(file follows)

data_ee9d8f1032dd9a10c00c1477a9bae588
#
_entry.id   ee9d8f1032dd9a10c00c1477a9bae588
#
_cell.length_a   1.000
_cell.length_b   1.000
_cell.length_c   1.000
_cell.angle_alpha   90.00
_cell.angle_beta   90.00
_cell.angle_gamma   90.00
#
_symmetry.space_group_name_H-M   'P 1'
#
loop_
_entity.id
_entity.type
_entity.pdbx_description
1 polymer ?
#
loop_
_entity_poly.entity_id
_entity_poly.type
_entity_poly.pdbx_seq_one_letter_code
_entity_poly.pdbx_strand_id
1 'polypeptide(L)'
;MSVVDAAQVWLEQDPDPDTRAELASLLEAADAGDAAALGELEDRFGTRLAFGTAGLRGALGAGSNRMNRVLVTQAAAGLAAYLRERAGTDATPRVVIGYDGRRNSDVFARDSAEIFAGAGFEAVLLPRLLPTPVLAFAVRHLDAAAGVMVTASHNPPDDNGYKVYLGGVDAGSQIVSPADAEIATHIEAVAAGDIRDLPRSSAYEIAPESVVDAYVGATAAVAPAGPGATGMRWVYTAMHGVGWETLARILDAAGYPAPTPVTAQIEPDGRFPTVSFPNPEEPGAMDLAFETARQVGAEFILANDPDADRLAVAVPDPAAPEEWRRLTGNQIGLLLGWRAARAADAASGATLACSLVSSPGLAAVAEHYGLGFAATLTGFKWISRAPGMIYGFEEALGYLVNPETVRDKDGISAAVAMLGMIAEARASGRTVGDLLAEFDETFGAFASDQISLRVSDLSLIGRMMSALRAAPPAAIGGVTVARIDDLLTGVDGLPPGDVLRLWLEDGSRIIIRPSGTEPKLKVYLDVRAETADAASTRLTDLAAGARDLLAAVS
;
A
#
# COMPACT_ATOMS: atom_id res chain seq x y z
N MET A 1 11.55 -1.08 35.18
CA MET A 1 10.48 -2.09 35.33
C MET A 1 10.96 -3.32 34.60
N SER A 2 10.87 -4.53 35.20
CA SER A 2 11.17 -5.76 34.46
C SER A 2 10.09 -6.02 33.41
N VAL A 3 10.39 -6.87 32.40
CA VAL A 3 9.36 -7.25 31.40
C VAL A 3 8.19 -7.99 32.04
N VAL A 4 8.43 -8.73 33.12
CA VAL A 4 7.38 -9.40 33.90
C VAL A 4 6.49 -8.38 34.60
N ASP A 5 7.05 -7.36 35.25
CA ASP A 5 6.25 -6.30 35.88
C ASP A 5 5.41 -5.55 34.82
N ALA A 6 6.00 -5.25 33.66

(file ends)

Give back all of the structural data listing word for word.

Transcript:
data_ee9d8f1032dd9a10c00c1477a9bae588
#
_entry.id   ee9d8f1032dd9a10c00c1477a9bae588
#
_cell.length_a   1.000
_cell.length_b   1.000
_cell.length_c   1.000
_cell.angle_alpha   90.00
_cell.angle_beta   90.00
_cell.angle_gamma   90.00
#
_symmetry.space_group_name_H-M   'P 1'
#
loop_
_entity.id
_entity.type
_entity.pdbx_description
1 polymer ?
#
loop_
_entity_poly.entity_id
_entity_poly.type
_entity_poly.pdbx_seq_one_letter_code
_entity_poly.pdbx_strand_id
1 'polypeptide(L)'
;MSVVDAAQVWLEQDPDPDTRAELASLLEAADAGDAAALGELEDRFGTRLAFGTAGLRGALGAGSNRMNRVLVTQAAAGLAAYLRERAGTDATPRVVIGYDGRRNSDVFARDSAEIFAGAGFEAVLLPRLLPTPVLAFAVRHLDAAAGVMVTASHNPPDDNGYKVYLGGVDAGSQIVSPADAEIATHIEAVAAGDIRDLPRSSAYEIAPESVVDAYVGATAAVAPAGPGATGMRWVYTAMHGVGWETLARILDAAGYPAPTPVTAQIEPDGRFPTVSFPNPEEPGAMDLAFETARQVGAEFILANDPDADRLAVAVPDPAAPEEWRRLTGNQIGLLLGWRAARAADAASGATLACSLVSSPGLAAVAEHYGLGFAATLTGFKWISRAPGMIYGFEEALGYLVNPETVRDKDGISAAVAMLGMIAEARASGRTVGDLLAEFDETFGAFASDQISLRVSDLSLIGRMMSALRAAPPAAIGGVTVARIDDLLTGVDGLPPGDVLRLWLEDGSRIIIRPSGTEPKLKVYLDVRAETADAASTRLTDLAAGARDLLAAVS
;
A
#
# COMPACT_ATOMS: atom_id res chain seq x y z
N MET A 1 11.55 -1.08 35.18
CA MET A 1 10.48 -2.09 35.33
C MET A 1 10.96 -3.32 34.60
N SER A 2 10.87 -4.53 35.20
CA SER A 2 11.17 -5.76 34.46
C SER A 2 10.09 -6.02 33.41
N VAL A 3 10.39 -6.87 32.40
CA VAL A 3 9.36 -7.25 31.40
C VAL A 3 8.19 -7.99 32.04
N VAL A 4 8.43 -8.73 33.12
CA VAL A 4 7.38 -9.40 33.90
C VAL A 4 6.49 -8.38 34.60
N ASP A 5 7.05 -7.36 35.25
CA ASP A 5 6.25 -6.30 35.88
C ASP A 5 5.41 -5.55 34.82
N ALA A 6 6.00 -5.25 33.66